Bactrosaurus (/ˌbæktrˈsɔːrəs/; meaning "Club lizard," "baktron" = club + sauros = lizard) is a genus of herbivorous dinosaur that lived in east China during the late Cretaceous, about 70 mya, though some Bactrosaurus fossils have been dated back to 90 mya. The position Bactrosaurus occupies in the Cretaceous makes it one of the earliest known hadrosauroids, and although it is not known from a full skeleton, Bactrosaurus is one of the best known of these forms of hadrosaurs predecessors.[1]

Temporal range: Late Cretaceous, 90–70 Ma
Bactrosaurus johnsoni 1.jpg
Partial B. johnsoni skeleton
Scientific classification e
Kingdom: Animalia
Phylum: Chordata
Clade: Dinosauria
Order: Ornithischia
Suborder: Ornithopoda
Clade: Hadrosauromorpha
Genus: Bactrosaurus
Gilmore, 1933
Type species
Bactrosaurus johnsoni
Gilmore, 1933
  • B. kysylkumensis? (Riabinin, 1931 [originally Cionodon])
  • B. johnsoni Gilmore, 1933



Partial B. johnsoni skull in the Royal Belgian Institute of Natural Sciences.

A typical Bactrosaurus would have been 6 metres (20 ft) long[1] and 2 metres (6.6 ft) high when standing on all fours, and weighed 1.1 to 1.5 tonnes (2,400 to 3,300 lb), with an 80 centimetres (2.6 ft) femur.

It was an early relative of Lambeosaurus,[1] perhaps a predecessor, as it shows a number of iguanodont-like features, including three stacked teeth for each visible tooth, small maxillary teeth, and an unusually powerful build for a hadrosaur. It shows features intermediate between those of the two main hadrosaurid groups, and may represent an ancestral form that evolved from an earlier iguanodontid dinosaur.[2]

Bactrosaurus was originally described as lacking a crest, which would be typical for an iguanodont, but anomalously primitive for a lambeosaurine like itself.[1] However subsequent study of Bactrosaurus remains uncovered pieces of what appear to be the base of an incompletely preserved crest.[1]

In 2003, evidence of tumors, including hemangiomas, desmoplastic fibroma, metastatic cancer, and osteoblastoma was discovered in fossilized Bactrosaurus skeletons. Rothschild et al. tested dinosaur vertebrae for tumors using computerized tomography and fluoroscope screening. Several other hadrosaurids, including Brachylophosaurus, Gilmoreosaurus, and Edmontosaurus, also tested positive. Although more than 10,000 fossils were examined in this manner, the tumors were limited to Bactrosaurus and closely related genera. The tumors may have been caused by environmental factors or genetic propensity.[3]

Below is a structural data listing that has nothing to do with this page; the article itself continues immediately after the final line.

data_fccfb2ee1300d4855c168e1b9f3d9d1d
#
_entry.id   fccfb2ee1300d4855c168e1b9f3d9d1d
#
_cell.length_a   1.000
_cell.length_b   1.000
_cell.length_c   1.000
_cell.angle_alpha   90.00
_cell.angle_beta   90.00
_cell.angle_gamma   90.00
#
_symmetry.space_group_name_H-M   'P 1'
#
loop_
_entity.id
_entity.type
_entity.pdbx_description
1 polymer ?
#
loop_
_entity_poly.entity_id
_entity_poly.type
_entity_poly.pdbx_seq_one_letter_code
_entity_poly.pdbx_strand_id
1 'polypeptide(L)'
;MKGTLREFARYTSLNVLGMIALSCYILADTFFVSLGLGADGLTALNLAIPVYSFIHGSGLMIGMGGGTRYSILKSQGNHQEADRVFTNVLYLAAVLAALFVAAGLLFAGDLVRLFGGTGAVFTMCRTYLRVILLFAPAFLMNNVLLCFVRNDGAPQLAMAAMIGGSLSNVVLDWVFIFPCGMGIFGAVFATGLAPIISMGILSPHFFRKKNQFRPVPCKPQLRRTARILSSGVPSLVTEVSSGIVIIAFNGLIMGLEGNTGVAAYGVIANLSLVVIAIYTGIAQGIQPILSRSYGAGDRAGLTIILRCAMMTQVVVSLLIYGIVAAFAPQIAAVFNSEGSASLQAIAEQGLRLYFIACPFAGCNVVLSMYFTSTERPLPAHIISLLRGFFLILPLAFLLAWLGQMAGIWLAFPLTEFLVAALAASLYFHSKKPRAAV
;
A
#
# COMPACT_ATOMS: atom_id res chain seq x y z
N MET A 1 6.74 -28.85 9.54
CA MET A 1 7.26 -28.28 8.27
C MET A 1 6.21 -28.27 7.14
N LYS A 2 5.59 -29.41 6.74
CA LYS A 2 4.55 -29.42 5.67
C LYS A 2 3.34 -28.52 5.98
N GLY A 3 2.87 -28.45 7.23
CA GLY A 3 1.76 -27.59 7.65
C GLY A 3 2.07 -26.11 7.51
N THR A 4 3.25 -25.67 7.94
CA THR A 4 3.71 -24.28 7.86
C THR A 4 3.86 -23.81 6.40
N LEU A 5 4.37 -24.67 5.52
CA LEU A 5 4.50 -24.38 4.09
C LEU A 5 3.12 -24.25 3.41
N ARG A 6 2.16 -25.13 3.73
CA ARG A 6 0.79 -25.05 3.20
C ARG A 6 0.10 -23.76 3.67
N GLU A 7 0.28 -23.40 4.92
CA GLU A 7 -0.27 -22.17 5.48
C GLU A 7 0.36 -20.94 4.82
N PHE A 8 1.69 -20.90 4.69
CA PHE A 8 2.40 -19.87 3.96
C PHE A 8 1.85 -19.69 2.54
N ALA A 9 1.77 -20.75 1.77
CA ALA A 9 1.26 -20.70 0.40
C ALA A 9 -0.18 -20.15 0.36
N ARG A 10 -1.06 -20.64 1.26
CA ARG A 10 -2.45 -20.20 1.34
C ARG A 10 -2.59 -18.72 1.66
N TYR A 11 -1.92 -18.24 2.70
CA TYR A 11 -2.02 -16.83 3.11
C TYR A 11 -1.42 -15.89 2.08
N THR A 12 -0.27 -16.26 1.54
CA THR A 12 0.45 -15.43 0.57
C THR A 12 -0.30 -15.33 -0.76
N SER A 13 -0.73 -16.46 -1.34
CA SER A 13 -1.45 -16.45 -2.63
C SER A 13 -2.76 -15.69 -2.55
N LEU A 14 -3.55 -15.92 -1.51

Restored skeleton.

The first Bactrosaurus remains recovered from the Iren Dabasu Formation in the Gobi Desert of China[1] were composed of partial skeletons of six individual B. johnsoni. The specimens collected appear to come from a variety of age groups, from individuals that may be hatchlings to full-sized adults.[1] The fossils were described in 1933 by Charles W. Gilmore, who named the new animal Bactrosaurus, or "club lizard", in reference to the large club-shaped neural spines projecting from some of the vertebrae.[4]

No complete remains have yet to be uncovered, but Bactrosaurus is still better known than most of the early hadrosaurs.[1] Known parts of the anatomy of Bactrosaurus include the limbs, pelvis, and most of the skull (although the crest is notably absent).[1]

See alsoEdit


  1. ^ a b c d e f g h i "Bactrosaurus." In: Dodson, Peter & Britt, Brooks & Carpenter, Kenneth & Forster, Catherine A. & Gillette, David D. & Norell, Mark A. & Olshevsky, George & Parrish, J. Michael & Weishampel, David B. The Age of Dinosaurs. Publications International, LTD. p. 131. ISBN 0-7853-0443-6.
  2. ^ Palmer, D., ed. (1999). The Marshall Illustrated Encyclopedia of Dinosaurs and Prehistoric Animals. London: Marshall Editions. p. 146. ISBN 1-84028-152-9.
  3. ^ Rothschild, B.M.; Tanke, D.H.; Helbling II, M.; Martin, L.D. (2003). "Epidemiologic study of tumors in dinosaurs". Naturwissenschaften. 90 (11): 495–500. doi:10.1007/s00114-003-0473-9. PMID 14610645. Retrieved 2008-07-25.
  4. ^ Gilmore, C.W. (1933). "On the dinosaurian fauna of the Iren Dabasu Formation". American Museum of Natural History, Bulletin. 67: 23–78.

External linksEdit